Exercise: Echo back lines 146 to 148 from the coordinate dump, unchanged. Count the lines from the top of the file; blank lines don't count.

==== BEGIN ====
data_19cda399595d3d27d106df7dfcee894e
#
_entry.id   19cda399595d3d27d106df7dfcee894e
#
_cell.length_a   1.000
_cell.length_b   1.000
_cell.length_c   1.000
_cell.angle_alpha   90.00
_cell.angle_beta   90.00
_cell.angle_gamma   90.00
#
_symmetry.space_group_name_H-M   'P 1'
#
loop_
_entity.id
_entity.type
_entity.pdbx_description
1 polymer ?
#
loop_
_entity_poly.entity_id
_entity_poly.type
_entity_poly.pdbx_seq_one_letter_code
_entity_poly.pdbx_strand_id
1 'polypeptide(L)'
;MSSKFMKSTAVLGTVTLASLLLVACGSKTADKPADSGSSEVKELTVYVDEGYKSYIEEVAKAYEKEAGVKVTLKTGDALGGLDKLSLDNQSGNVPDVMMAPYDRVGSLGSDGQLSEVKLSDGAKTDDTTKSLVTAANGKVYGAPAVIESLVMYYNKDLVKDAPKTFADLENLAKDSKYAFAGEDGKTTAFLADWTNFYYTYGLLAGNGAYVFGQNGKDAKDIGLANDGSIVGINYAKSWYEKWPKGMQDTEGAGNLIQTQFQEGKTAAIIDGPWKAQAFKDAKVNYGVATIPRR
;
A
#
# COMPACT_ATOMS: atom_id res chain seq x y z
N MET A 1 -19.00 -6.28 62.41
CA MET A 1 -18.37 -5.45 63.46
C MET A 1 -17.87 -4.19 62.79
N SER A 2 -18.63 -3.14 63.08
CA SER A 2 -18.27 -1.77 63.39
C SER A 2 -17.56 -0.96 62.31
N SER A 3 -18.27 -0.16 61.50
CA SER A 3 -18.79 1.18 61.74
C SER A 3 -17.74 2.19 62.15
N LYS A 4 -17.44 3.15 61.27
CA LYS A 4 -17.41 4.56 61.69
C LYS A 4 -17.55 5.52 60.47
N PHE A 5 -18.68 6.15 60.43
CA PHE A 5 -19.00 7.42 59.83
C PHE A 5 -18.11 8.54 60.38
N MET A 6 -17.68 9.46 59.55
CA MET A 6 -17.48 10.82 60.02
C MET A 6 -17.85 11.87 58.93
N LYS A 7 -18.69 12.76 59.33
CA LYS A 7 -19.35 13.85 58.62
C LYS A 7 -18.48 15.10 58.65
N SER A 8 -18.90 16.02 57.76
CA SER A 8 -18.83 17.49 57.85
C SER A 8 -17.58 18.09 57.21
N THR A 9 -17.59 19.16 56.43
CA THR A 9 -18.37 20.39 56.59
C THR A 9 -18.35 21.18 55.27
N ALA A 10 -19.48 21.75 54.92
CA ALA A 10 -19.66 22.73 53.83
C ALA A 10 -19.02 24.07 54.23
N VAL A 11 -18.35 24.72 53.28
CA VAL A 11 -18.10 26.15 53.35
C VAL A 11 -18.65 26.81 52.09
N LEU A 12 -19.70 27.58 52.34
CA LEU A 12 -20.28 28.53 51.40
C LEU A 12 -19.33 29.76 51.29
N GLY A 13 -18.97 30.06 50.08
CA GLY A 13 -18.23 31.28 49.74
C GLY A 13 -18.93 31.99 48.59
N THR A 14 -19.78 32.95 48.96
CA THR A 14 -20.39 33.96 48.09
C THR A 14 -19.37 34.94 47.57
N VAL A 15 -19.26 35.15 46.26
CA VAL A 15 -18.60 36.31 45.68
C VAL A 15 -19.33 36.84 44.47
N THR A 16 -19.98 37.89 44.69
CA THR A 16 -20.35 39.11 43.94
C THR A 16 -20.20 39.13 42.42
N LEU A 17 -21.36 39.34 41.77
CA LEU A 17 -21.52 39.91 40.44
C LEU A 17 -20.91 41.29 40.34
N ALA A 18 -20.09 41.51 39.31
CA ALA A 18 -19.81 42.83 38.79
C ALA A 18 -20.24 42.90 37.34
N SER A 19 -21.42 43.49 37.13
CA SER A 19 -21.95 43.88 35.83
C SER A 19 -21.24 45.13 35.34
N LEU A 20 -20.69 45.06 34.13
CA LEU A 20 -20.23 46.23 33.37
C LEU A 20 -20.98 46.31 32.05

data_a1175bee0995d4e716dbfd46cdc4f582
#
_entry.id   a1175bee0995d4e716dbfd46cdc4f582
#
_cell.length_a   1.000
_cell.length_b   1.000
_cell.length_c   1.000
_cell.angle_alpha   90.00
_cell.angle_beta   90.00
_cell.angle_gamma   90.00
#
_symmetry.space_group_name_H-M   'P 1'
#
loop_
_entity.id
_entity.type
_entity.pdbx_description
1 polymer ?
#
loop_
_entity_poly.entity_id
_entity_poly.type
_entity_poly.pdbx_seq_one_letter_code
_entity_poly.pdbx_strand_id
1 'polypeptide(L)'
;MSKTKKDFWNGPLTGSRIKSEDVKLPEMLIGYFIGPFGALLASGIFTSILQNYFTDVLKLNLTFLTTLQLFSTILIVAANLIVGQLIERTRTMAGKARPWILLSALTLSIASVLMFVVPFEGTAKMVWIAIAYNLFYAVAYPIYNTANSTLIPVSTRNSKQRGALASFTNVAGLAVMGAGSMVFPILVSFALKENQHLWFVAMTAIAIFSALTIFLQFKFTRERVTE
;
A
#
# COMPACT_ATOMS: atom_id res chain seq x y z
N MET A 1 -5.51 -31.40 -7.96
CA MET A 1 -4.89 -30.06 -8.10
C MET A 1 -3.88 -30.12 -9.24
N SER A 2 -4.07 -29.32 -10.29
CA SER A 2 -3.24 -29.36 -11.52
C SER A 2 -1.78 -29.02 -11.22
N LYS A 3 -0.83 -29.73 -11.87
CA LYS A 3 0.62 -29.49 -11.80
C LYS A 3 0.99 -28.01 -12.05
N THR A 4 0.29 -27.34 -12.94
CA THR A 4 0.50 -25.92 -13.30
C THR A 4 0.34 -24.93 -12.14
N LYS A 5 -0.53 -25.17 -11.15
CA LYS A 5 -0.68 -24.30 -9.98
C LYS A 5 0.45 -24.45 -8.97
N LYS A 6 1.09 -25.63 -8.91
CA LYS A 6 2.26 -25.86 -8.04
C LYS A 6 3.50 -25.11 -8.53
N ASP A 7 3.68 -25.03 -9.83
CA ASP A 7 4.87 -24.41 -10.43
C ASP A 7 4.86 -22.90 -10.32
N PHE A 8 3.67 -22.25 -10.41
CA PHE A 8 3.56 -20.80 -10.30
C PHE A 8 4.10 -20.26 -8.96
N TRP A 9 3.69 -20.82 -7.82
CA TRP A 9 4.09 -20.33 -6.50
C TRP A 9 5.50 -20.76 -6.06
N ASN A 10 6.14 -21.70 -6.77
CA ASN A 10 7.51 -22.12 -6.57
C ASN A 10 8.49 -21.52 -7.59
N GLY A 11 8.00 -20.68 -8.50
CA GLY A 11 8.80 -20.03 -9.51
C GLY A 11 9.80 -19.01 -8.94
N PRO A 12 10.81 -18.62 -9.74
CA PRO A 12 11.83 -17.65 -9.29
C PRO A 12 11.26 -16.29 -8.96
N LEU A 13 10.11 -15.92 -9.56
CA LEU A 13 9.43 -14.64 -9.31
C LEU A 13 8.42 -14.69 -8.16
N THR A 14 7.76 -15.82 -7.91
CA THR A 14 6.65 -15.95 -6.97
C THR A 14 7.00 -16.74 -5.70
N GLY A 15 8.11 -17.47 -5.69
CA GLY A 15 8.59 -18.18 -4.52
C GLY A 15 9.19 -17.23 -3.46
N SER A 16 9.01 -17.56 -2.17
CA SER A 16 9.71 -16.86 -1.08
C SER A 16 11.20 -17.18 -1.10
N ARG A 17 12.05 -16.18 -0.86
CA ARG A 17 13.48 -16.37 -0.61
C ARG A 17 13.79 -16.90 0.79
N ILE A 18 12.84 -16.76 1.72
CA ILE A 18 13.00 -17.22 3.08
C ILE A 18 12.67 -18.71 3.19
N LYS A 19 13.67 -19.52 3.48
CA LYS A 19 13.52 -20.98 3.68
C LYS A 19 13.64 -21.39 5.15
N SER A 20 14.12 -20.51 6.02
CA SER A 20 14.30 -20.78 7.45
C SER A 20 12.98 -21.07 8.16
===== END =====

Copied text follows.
CA TRP A 9 4.09 -20.33 -6.50
C TRP A 9 5.50 -20.76 -6.06
N ASN A 10 6.14 -21.70 -6.77